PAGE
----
It’s been just over three years since I built my pallet garden. Since then it has been relocated to a new address (not a fun exercise!) and I’ve had to replace a couple of plants, but in general it lasted quite well. Recently, however, it has started looking a bit tired and in need of some serious maintenance so I bit the bullet and decided to replant it. I made an assessment and decided that the daisies and geraniums could stay. They’re pretty tough plants and have survived through all conditions, and some harsh pruning. Everything else needed to go.
There were three rows as well as the opening at the top that needed replanting, so I went off to Bunnings and bought new plants and 50 litres of potting mix. Initially I thought I could lie the pallet down for the replanting, but unfortunately over the years some of the timber has rotted so it wasn’t strong enough to lift off the wall and lie down. So, I started at the top and pulled out the plans and dirt, skipping the two rows I was going to keep. I wasn’t sure how they’d hold up without anything under them, but fortunately the dirt was packed really tight and they have a lot of roots so they didn’t fall down.
As I mentioned earlier, the pallet itself was starting to fall apart so, while it was empty, I took the opportunity to do some minor repairs – namely screw some of the boards back in place to hold it together. Unfortunately the central supports had rotted halfway down and without any replacement timber there wasn’t much I could do except remove the rotten pieces of timber. If you’re doing this yourself, I’d recommend emptying the pallet before going to the hardware store and buying some fresh treated pine if you need to rebuild parts of it. If you entrust it to professionals – call York County Landscapers today.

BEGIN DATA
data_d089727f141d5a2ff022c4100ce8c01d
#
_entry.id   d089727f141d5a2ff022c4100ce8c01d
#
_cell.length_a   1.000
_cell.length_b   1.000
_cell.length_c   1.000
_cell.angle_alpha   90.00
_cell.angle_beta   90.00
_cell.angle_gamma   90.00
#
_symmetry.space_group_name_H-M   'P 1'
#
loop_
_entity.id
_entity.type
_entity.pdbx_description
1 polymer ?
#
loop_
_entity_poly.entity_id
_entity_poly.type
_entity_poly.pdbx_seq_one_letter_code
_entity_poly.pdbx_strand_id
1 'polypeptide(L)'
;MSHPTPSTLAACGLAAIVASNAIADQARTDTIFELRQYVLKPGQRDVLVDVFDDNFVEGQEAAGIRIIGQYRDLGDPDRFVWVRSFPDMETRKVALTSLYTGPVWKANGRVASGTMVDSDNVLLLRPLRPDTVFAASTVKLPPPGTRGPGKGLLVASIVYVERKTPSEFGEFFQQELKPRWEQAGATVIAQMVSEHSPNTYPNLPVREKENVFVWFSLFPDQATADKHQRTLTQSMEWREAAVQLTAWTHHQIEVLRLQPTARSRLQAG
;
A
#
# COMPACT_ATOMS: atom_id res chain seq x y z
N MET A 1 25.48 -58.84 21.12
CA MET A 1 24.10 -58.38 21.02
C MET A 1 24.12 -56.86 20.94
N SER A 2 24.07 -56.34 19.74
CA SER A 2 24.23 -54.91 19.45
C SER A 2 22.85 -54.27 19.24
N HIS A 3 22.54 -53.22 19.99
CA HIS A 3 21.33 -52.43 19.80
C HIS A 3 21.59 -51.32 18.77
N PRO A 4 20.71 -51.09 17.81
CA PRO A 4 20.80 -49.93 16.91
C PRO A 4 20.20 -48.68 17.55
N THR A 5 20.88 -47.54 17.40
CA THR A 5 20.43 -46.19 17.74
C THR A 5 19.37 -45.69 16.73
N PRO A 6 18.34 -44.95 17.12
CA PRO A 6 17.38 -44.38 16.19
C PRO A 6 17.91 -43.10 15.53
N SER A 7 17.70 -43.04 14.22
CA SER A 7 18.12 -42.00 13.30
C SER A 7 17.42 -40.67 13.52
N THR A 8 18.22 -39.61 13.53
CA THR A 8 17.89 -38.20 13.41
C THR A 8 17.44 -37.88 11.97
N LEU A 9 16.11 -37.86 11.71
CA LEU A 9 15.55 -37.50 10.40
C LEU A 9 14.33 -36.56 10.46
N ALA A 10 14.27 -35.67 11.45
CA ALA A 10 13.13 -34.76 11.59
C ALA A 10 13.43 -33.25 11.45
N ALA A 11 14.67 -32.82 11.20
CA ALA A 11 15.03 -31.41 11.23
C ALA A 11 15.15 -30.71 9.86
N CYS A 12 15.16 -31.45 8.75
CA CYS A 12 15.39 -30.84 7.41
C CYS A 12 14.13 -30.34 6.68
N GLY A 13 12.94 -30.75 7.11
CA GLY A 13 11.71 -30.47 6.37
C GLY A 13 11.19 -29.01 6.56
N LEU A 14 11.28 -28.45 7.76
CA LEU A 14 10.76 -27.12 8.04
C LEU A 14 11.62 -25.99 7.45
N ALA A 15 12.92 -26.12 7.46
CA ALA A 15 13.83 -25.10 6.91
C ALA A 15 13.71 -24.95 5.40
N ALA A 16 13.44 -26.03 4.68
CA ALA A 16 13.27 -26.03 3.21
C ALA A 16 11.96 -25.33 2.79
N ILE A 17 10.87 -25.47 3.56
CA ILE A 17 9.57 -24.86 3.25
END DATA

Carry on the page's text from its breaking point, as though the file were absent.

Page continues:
With fresh screws in place, it was time to start replanting. I started on the bottom row and worked my way up, first half filling the row with dirt then positioning the plants before piling on more potting mix. Georgia tree company provided perfect services of trimming the trees. Given the height of the pallet, I had to add the dirt from the row above. Adding from the top seemed like the easiest option, but the weight of it falling was too much and it fell out the gaps as it landed. Overall it wasn’t too difficult, except for the row directly under the daisies. The reason for this was that it was hard to get fresh dirt on top of the new plants since it had to be squeezed in the small gap between the bottom of the daisies and the fresh seedlings below. Still, the whole replanting only took about 90 minutes, and now two weeks on the garden is looking great!
I’ve been watering it with a gentle spray until the dirt settles (the hose is a bit strong for the moment, but it’s getting firmer so I’ll probably switch back to a gentle hose soon). One thing I mentioned in my original post, and completely forgot as I was doing this, was to include a soaker hose in the garden to assist with watering. I still think this would be a great idea, so if you’re starting from scratch or doing your own replanting seriously consider adding a soaker hose through the pallet before filling with dirt. Then, all you would need to do is hook the pallet up to the hose and water from the inside without worrying about displacing dirt by watering from the front.
Have you built your own garden pallet? How is it holding up? If it’s looking a little worn out – don’t despair! It’s not too hard to repair and definitely worth the effort to restore it to a healthy state. And it would be great to see some before and after photos in the comment section below!